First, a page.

High selectivity and sensitivity were obtained for CAP detection with the limit of detection of 25 nM or 8 ng/ml (Figure 1a and 1b). The method was also demonstrated using aptamers selective for other interfering species such as oxytetracycline, tetracycline and ampicillin. The detection reliability and easy operation of aptamer-based platform render it as a promising candidate for antibiotic detection in water quality monitoring practices.
Aptamer based assay for detection of antibiotics in milk samples
Xu et al., 2018 developed an ultrasensitive and selective colorimetric strategy using highly selective DNA aptamers for the determination of the antibiotics oxytetracycline (OTC) and kanamycin (KAN) in spiked milk samples. The team used magnetic beads (SDB) for separation, HRP for colorimetric detection and gold nanoparticles (AuNPs)- for signal amplification. The aptamers were hybridized with cDNA and immobilized on magnetic beads (SDB) (Figure 2A).
Figure 2. (A) Detailed working principle of the multiplex colorimetric aptasensor for the detection of OXY and KAN antibiotics. (B) Sensitive detection of antibiotics OTC and KAN using substrates TMB and OPD, respectively. The colour changed from transparent to deep blue or deep yellow upon addition of OTC or KAN respectively. (C) Selective detection of OTC and KAN in spiked milk samples with other interfering antibiotics.
In the presence of one target, the aptamer was released, and therefore, the cDNA was free to hybridize with the HRP-signal probe immobilized on AuNPs, which in turn catalyzed the conversion of substrates. Owing to the enzymatically catalyzed colorimetric signals (from transparent to blue or yellow), OTC and KAN were quantitatively detected in a wide linear range from 10-6 to 105pg/ml. The lower detection limit of 1 ag/ml for OTC and KAN demonstrated superiority of aptamer-based detection over currently available methods for antibiotic analysis in the applications of food monitoring and clinical diagnosis.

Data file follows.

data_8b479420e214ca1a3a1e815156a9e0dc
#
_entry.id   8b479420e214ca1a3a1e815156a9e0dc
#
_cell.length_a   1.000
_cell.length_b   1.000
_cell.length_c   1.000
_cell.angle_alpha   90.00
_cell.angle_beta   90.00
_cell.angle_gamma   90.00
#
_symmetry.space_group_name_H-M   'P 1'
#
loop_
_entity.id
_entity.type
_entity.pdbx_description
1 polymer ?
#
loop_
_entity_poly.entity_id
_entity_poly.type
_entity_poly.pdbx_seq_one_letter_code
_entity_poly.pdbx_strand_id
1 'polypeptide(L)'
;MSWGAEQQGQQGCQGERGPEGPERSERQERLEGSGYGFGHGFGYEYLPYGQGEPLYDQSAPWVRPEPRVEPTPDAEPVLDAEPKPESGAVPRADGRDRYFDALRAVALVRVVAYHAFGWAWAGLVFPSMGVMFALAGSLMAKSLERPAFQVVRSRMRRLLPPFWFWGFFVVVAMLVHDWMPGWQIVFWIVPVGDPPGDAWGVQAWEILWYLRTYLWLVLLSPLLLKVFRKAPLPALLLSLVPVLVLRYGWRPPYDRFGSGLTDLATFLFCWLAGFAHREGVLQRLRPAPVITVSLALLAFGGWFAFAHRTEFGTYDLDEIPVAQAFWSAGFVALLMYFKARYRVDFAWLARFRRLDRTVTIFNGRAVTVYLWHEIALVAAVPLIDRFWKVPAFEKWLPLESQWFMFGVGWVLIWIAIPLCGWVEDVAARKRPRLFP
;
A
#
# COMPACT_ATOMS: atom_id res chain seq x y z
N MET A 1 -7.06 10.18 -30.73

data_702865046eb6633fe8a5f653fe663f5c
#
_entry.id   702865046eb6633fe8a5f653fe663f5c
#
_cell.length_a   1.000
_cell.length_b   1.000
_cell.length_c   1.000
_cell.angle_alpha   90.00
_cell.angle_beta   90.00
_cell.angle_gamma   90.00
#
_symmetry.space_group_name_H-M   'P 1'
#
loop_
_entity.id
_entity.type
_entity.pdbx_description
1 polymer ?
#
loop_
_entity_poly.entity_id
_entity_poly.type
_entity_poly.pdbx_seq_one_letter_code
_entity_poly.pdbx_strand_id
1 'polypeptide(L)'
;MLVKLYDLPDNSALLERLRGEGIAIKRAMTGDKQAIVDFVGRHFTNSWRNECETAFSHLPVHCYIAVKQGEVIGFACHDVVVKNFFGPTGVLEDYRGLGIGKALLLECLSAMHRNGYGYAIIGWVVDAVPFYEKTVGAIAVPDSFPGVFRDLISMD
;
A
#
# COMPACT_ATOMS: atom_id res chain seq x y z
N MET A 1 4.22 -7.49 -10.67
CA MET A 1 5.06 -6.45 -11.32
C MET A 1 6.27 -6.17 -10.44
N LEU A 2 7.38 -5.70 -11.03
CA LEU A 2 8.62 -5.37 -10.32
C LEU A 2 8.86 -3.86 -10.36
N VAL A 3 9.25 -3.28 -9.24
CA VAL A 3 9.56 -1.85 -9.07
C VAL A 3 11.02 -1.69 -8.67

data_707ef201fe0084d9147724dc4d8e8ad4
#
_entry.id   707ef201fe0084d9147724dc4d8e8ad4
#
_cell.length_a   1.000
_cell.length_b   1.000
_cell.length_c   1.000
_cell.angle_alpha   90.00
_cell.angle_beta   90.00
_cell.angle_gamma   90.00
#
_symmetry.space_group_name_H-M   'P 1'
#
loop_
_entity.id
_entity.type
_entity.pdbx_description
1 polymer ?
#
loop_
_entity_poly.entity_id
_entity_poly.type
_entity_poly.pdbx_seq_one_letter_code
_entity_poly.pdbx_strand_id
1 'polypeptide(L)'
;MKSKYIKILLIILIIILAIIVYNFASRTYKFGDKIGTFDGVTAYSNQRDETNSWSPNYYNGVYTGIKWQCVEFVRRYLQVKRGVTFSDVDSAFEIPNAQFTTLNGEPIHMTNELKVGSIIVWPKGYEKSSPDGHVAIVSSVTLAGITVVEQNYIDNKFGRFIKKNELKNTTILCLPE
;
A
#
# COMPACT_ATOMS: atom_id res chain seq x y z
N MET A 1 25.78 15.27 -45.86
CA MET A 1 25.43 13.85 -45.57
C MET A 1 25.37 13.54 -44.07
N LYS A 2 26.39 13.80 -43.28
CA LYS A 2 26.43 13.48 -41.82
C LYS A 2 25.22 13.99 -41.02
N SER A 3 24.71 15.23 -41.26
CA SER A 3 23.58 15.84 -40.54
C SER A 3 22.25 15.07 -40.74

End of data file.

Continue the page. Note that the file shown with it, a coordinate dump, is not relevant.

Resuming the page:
Overall, aptamers can be readily incorporated into existing colorimetric assays and ELISA platforms, showing target specific responses even in crude sample matrices enhancing its practical utility.
At Aptamer Group Ltd, we have developed and validated numerous antibiotics and other small molecule specific aptamers in many such biosensors and assay formats. These aptamers can be used in a rapid, gain of signal assay that can be used to discover, deduce and quantify sample compounds, which can reduce the heavy reliance on antibodies and mass spec. To know more about our small molecule aptamer detection methods and how they can benefit your research, please contact us using the form below.
Li, J. et al. Novel sensing platform based on gold nanoparticle-aptamer and Fe-metal-organic framework for multiple antibiotic detection and signal amplification. Environment International. 2019. 125: 135-141.
Xu, Y., Lu, C., Sun, Y. et al. A colorimetric aptasensor for the antibiotics oxytetracycline and kanamycin based on the use of magnetic beads and gold nanoparticles. Microchim Acta 185, 548 (2018). https://doi.org/10.1007/s00604-018-3077-y